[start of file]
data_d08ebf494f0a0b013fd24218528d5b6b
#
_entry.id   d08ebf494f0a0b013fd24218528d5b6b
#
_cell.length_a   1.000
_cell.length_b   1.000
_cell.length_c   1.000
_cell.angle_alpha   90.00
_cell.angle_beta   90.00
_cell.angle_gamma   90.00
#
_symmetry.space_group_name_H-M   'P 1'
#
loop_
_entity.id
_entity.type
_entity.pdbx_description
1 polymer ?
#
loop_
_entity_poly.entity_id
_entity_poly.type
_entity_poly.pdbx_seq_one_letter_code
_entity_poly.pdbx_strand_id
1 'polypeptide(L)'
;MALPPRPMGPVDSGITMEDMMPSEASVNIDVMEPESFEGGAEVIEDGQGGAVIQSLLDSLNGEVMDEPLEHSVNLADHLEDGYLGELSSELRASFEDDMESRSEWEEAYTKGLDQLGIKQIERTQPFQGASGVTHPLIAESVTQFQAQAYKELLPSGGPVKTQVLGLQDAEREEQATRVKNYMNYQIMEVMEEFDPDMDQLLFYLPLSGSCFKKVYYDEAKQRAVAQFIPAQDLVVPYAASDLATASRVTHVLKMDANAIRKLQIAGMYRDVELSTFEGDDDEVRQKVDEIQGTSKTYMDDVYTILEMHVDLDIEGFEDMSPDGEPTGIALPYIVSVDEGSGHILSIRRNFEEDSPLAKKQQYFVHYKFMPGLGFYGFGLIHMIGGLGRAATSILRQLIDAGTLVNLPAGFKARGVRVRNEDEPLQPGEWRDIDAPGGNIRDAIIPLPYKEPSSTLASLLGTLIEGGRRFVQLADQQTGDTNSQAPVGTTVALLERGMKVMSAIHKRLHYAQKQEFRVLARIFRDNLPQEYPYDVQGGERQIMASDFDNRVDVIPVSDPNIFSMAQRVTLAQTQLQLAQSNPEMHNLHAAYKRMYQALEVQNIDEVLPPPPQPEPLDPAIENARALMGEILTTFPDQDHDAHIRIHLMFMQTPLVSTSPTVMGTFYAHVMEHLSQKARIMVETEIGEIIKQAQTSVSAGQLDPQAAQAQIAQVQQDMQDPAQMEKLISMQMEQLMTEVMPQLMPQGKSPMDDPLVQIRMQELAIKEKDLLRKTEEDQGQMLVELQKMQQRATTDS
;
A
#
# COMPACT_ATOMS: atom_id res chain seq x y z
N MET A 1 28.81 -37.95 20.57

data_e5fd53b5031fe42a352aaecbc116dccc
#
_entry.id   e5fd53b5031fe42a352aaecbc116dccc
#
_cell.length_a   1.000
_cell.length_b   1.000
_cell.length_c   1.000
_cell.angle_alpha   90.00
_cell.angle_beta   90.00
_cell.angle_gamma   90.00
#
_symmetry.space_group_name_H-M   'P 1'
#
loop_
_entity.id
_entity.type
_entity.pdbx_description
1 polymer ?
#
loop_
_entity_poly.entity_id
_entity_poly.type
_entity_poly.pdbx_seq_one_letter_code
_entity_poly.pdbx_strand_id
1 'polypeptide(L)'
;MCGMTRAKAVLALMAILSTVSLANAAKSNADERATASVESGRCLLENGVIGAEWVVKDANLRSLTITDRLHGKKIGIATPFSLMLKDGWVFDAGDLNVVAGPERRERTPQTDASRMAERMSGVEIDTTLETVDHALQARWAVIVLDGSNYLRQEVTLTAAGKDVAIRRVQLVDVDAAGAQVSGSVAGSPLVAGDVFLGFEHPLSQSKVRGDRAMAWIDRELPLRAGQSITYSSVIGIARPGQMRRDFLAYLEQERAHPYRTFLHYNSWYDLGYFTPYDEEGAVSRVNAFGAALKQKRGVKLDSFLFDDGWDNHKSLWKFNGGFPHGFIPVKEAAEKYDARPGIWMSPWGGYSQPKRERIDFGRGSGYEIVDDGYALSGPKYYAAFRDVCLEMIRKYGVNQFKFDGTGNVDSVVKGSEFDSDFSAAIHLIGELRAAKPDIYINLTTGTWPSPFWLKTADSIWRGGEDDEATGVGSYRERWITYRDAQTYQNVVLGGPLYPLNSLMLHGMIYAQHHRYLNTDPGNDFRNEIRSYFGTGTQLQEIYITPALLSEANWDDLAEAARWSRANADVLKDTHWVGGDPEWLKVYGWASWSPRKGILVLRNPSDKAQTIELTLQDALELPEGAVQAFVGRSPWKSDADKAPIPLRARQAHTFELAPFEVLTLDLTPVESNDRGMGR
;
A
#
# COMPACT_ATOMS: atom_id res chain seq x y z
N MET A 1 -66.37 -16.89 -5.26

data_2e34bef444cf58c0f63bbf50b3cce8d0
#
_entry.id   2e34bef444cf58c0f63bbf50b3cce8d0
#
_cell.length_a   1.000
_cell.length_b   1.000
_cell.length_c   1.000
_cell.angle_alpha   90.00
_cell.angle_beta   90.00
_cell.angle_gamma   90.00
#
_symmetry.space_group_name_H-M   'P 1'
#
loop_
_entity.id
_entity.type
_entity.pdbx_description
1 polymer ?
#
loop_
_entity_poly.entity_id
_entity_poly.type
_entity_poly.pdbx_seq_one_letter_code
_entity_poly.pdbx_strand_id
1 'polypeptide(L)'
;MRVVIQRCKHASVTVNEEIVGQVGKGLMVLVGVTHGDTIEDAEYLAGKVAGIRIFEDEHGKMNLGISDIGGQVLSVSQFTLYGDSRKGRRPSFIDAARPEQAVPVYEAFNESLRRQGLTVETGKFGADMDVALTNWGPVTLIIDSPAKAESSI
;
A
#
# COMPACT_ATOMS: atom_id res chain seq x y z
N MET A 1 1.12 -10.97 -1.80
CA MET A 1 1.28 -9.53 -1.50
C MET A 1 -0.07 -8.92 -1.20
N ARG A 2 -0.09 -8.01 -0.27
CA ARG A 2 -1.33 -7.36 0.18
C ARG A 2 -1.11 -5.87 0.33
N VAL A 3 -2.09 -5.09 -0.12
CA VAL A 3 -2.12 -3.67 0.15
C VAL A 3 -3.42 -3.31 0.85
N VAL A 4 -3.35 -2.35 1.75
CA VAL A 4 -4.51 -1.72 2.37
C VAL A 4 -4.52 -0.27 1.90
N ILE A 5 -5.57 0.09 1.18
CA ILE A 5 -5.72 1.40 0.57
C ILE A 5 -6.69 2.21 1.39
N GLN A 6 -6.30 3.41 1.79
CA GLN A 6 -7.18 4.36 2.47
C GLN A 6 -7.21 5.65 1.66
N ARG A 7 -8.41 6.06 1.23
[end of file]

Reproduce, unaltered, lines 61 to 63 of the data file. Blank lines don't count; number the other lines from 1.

# COMPACT_ATOMS: atom_id res chain seq x y z
N MET A 1 -66.37 -16.89 -5.26

data_2e34bef444cf58c0f63bbf50b3cce8d0